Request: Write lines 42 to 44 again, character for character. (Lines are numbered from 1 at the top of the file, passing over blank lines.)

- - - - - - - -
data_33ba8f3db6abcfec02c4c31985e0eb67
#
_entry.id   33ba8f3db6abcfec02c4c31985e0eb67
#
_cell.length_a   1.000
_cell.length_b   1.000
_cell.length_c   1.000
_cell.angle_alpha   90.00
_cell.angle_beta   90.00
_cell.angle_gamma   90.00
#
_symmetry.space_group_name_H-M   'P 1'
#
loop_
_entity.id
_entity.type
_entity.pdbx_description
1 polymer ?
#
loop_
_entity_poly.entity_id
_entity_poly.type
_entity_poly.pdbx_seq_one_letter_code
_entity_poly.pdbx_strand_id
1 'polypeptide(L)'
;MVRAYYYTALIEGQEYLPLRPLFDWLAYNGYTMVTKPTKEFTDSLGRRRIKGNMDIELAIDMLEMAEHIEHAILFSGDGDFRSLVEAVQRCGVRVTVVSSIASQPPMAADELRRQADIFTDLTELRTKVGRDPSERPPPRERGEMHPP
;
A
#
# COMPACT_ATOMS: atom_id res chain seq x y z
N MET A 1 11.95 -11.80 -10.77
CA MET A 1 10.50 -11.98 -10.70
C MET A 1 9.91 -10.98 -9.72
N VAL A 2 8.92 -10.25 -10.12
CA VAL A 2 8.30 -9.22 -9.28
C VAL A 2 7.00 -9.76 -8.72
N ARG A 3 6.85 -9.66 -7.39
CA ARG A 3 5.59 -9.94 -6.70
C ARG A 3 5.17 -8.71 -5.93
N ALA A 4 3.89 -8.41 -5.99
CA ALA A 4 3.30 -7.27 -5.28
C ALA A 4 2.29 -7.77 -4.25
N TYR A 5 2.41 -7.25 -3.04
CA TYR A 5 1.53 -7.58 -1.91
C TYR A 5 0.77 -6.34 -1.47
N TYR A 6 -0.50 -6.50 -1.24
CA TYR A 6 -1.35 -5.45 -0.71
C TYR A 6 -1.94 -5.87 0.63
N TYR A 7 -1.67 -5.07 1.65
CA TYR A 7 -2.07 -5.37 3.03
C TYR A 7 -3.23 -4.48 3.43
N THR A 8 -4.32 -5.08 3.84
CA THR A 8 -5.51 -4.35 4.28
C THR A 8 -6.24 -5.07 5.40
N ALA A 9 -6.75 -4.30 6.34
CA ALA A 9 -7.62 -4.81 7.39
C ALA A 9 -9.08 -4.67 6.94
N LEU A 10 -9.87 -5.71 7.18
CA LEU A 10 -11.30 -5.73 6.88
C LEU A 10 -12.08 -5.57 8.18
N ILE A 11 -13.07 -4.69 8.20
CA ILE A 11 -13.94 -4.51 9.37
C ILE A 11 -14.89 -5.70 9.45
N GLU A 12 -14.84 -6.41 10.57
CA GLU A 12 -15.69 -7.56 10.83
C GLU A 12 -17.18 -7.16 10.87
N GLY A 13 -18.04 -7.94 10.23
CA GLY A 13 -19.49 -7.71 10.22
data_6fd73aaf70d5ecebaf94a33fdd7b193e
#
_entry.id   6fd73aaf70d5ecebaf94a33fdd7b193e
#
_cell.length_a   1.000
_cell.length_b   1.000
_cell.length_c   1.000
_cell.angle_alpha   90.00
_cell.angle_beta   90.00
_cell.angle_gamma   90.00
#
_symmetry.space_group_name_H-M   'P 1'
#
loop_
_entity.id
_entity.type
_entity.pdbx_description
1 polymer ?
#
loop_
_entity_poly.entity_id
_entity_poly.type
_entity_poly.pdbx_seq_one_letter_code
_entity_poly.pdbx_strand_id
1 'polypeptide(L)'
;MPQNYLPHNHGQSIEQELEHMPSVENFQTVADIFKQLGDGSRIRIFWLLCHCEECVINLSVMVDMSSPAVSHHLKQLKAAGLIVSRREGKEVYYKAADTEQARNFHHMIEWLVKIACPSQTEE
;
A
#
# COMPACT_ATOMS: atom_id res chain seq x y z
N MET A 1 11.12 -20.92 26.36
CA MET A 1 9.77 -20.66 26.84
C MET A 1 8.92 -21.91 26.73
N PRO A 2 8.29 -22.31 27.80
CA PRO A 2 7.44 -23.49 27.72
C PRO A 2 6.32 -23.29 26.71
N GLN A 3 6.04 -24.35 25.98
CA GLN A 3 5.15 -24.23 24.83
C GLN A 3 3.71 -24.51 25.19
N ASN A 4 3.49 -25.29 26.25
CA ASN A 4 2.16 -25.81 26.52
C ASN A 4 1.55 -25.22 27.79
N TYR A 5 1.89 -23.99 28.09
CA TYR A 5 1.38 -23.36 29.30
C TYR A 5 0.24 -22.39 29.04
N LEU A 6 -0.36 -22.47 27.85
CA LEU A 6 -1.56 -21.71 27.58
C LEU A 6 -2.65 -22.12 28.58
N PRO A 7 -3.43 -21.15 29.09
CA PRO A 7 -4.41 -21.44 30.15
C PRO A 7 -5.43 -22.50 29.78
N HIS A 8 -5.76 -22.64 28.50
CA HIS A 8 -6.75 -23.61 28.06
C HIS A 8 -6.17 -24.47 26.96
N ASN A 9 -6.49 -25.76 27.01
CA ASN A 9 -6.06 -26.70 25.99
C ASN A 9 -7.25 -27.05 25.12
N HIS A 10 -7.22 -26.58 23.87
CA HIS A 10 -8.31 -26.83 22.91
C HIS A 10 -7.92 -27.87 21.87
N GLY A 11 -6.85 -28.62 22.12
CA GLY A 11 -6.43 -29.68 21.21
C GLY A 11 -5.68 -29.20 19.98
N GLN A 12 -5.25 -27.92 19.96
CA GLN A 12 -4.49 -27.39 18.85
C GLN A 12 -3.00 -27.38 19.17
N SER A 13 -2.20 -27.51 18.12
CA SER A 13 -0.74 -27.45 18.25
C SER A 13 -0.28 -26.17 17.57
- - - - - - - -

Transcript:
C ALA A 4 2.29 -7.77 -4.25
N TYR A 5 2.41 -7.25 -3.04
CA TYR A 5 1.53 -7.58 -1.91